1. “we need to see what we have on the roster and in the AHL.”

      IMO, we don’t need to see anything. We are just fans. Nor frankly should this be a high priority in the organization. The primary focus of the the next two months should be making Kakko, Chityl, Kravtsov, Howden, Andersson, Hajek, Fox, DeAngelo, Lindgren, Shesterkin, Day, Keane the best players they can be. As you develop them, you naturally discover how far they will go.

      And development is complicated. You develop attitude, discipline, and skills.

  3. Actually, your blueprint is all black and white. Patience should be used situationally with each player treated differently. Obviously, taking the long view, you realize that how you handle Kakko, Kravtsov, Chityl is more important than how you handle Andersson, Howden because of the talent differential, but that doesn’t mean cutting those players more slack. Sometimes maximizing the value of a player requires patience and sometimes it requires a kick in the teeth – though the latter rarely works with older players.

    Where patience is really needed though is among fans. Stop insisting that young players are better than veterans because you want them to be. And, as for the 2C role, if the Rangers truly lack a 2C, then whoever plays that role is going to be a failure. The best choice to be that failure is likely Ryan Strome. We do not want that failure to be a kid.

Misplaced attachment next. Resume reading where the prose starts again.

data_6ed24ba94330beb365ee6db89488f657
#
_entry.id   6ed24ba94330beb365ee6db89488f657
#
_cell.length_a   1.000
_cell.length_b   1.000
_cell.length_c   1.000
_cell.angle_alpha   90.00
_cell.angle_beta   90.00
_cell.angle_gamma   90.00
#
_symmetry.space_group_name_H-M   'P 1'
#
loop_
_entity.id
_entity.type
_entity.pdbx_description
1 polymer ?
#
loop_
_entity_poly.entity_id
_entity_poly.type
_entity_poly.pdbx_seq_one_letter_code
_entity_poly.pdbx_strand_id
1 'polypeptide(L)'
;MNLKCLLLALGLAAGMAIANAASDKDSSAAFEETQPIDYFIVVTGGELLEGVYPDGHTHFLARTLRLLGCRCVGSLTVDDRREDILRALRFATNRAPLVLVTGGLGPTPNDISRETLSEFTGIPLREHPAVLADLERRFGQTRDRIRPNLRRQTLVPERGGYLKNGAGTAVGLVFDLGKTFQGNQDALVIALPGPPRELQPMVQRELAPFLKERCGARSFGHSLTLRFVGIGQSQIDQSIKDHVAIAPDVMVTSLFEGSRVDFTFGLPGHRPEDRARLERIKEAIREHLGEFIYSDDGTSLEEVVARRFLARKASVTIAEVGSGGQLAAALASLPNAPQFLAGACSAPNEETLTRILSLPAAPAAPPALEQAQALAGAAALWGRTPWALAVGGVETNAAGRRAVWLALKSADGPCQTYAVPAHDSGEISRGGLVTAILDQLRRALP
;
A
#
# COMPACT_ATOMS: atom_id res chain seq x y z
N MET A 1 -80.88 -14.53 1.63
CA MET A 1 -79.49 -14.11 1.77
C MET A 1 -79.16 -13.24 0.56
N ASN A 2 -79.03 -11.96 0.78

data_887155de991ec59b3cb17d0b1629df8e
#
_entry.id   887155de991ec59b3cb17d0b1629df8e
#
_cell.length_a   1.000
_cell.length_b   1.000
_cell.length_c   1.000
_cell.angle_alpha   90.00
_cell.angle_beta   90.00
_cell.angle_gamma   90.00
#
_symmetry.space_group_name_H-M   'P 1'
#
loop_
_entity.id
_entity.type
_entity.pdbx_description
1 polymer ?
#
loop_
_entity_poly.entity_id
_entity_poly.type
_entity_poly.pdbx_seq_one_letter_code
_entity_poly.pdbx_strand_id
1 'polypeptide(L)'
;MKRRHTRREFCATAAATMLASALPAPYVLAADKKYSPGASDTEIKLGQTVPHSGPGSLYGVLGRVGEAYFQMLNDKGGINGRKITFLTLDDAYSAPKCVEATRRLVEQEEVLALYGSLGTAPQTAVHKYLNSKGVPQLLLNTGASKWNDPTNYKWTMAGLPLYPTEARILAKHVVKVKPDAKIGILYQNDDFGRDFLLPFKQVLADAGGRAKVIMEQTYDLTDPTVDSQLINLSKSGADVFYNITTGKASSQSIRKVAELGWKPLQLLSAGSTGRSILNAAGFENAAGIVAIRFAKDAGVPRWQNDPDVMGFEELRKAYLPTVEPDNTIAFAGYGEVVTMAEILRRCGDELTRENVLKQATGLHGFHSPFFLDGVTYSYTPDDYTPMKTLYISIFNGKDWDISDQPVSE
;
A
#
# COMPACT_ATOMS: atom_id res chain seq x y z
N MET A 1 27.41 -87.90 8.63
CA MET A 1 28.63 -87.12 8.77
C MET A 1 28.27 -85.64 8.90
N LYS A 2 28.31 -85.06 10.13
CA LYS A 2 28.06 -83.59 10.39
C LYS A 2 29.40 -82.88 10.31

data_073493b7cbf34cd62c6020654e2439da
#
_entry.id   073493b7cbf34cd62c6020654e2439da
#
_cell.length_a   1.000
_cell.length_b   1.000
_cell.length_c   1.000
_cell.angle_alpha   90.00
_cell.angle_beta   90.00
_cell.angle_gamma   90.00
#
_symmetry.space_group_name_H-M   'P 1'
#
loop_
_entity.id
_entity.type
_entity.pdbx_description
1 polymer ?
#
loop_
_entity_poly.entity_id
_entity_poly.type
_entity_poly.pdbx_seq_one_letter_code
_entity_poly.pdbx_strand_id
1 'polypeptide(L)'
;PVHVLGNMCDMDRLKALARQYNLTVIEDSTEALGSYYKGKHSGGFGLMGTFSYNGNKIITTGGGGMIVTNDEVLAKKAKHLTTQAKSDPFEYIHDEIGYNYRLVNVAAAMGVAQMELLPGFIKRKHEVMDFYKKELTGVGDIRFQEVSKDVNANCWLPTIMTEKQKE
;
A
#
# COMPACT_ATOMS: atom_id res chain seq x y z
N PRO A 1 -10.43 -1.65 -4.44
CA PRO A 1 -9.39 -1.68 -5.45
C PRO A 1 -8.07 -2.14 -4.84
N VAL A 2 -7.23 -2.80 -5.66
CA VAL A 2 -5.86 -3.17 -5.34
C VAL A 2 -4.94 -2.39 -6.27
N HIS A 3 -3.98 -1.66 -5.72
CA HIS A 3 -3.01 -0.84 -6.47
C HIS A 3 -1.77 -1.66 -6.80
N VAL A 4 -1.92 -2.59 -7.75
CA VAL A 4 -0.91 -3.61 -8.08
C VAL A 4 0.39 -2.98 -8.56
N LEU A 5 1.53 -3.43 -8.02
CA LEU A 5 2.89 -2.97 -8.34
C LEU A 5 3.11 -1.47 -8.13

1. Since Dave has put up two articles in the last 4 days about Lias’ ice-time, I’d say patience from the internet bloggers is lacking right now. That’s the bigger issue IMHO. You all have it down to a science on how to whip up people’s emotions over nonsense.

      They’ll get there, don’t worry. Give it some time (cough…patience). None of the three were spectacular in pre-season, so not sure why you think it would all be better now. That’s not developing players at all, to just throw them out there like that. That’s actually how you ruin prospects.

      No doubt that one of the three will be centering the 2nd line consistently at some point in the season. No doubt you’ll also disagree with whichever one DQ chooses based on a small sample size…

    2. “Stop insisting that young players are better than veterans”

      I don’t think anyone is saying that Raymond.

      What I am saying, is that playing younger players is in line with the direction of the team and better for the team in the long-term. So “winning” is not supposed to be the priority at this moment. Basically allowing young players to “play into their intended roles.”

      The Rangers could load up on vets and make the playoffs as a 7 or 8 seed. Been there, done that. But making the playoffs as a 7 or 8 seed with young players is an infinitely better scenario even though it is the same result.

      1. With the lottery, winning is always a priority, but #2 is knowing whether to fish or cut bait.

        They handled it well last year, not a lot of fat to cut right now beyond Strome and they need to get him going to up that value.

        1. The Rangers may not make the playoffs this year but they should not get a lottery pick either.

          I hear that this is a very deep draft so getting a middle round pick may not hurt as much.